ChatGPT doesn't require an account – but there's a catch | Tech Crunch

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OpenAI is making its flagship conversational AI available to everyone, even people who don't bother creating an account. But it's not the same experience – and all your chats go into their training data unless you opt out.

Starting today in select markets and gradually expanding to other parts of the world, visiting chat.openai.com will no longer ask you to log in — although you can if you want to. Instead, you'll be dropped into a conversation with ChatGPT, which uses the same model as logged-in users.

You can chat to your heart's content, but keep in mind that you won't get the same set of features that people with accounts have. You may not save or share chats, use custom suggestions, or use other features normally associated with a persistent account.

One suspects that you still have the option to opt out of your chats being used for training (which undermines the whole reason the company is doing it in the first place). Click the little question mark in the lower right, then click “Settings” and disable the feature there. OpenAI has this useful gif:

Image Credits: OpenAI

More importantly, this extra-free version of ChatGPT has “slightly more restrictive content policies.” What does that mean? I asked and got a verbose yet largely nonsensical answer from a representative:

The signed-out experience benefits from existing security mitigations already built into the model, such as refusing to generate harmful content. In addition to these existing mitigations, we are also implementing additional safeguards specifically designed to address other types of content that are inappropriate for the signed-out experience.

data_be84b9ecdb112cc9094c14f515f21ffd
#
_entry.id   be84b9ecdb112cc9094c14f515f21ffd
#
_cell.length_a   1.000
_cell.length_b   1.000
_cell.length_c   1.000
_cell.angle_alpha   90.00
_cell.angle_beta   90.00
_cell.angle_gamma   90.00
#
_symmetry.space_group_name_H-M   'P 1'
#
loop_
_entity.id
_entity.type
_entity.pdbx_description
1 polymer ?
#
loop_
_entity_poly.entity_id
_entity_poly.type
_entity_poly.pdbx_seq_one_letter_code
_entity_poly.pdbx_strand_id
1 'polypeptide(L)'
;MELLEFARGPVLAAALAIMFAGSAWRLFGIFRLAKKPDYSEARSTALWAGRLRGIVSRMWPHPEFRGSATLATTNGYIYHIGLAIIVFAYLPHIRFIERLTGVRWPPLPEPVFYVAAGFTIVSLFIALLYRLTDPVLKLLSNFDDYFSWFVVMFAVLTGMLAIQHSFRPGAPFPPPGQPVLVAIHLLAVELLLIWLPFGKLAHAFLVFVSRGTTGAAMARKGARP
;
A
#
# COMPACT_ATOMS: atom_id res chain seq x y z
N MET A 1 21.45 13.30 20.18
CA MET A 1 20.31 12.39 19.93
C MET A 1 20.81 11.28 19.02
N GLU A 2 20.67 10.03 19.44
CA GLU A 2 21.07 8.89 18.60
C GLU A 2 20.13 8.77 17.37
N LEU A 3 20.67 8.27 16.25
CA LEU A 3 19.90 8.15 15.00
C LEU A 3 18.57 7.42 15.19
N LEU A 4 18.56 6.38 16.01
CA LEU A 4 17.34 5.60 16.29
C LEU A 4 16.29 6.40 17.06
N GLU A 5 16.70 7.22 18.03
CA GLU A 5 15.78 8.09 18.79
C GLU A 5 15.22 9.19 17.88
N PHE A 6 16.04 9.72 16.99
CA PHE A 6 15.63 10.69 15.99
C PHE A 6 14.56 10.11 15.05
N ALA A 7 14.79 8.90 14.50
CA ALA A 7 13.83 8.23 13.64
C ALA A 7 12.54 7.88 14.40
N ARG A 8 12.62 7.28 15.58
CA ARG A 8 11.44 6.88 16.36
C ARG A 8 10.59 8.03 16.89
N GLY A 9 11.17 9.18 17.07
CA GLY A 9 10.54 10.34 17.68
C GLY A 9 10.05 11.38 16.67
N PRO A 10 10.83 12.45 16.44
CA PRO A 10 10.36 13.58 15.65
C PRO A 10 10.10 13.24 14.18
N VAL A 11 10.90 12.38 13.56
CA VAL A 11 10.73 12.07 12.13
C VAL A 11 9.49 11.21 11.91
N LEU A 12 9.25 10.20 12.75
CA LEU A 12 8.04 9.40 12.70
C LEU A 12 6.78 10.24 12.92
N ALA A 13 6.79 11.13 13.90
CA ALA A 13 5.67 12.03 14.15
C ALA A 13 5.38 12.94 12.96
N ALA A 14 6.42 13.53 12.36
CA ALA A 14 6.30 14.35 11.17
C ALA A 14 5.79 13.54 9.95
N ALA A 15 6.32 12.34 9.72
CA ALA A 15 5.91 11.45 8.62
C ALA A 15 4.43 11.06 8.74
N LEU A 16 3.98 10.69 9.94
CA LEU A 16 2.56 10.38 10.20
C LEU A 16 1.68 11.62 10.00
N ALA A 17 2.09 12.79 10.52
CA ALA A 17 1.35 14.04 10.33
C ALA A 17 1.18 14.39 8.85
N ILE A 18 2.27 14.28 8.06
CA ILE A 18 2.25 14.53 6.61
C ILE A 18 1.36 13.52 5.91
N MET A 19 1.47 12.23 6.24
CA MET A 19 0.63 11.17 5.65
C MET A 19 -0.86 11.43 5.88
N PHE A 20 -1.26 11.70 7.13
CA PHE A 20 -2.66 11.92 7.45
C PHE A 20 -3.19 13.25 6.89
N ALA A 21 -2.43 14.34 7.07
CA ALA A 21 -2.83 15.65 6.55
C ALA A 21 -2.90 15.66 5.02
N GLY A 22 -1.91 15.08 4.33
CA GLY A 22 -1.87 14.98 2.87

Informed by our understanding of the GPT-3.5 capabilities and risk assessments we've completed, we've considered potential ways the Logged Out Service could be used in inappropriate ways.

So… really, no clue what these more restrictive policies are. No doubt we'll soon find out as an avalanche of randos descend on the site to kick the tires on this new offering. “We recognize that additional iteration is necessary and welcome feedback,” the spokesperson said. And they have it – in abundance!

I also asked if, by that time, they had any plans for how to handle what would almost certainly be attempts to abuse and weaponize the model on an unprecedented scale. Just think: a platform where a billionaire can lose money. After all, inference is still expensive, and even the refined, low-lift GPT-3.5 model takes up power and server space. People are going to hammer it for what it's worth.

They also have a non-verbal response to this threat:

We've also carefully considered how to detect and stop abuse of the Signed Out experience, and the teams responsible for detecting, preventing, and responding to abuse have been involved in the design and implementation of this experience and will continue to inform its design. Moving forward.

Note the absence of anything resembling specific information. People have little idea that they are going to inflict this on anyone else and need to be reactive rather than proactive.

It's not clear which regions or groups will get access to the ultra-free ChatGPT first, but it starts today, so check back regularly to see if you're among the lucky ones.



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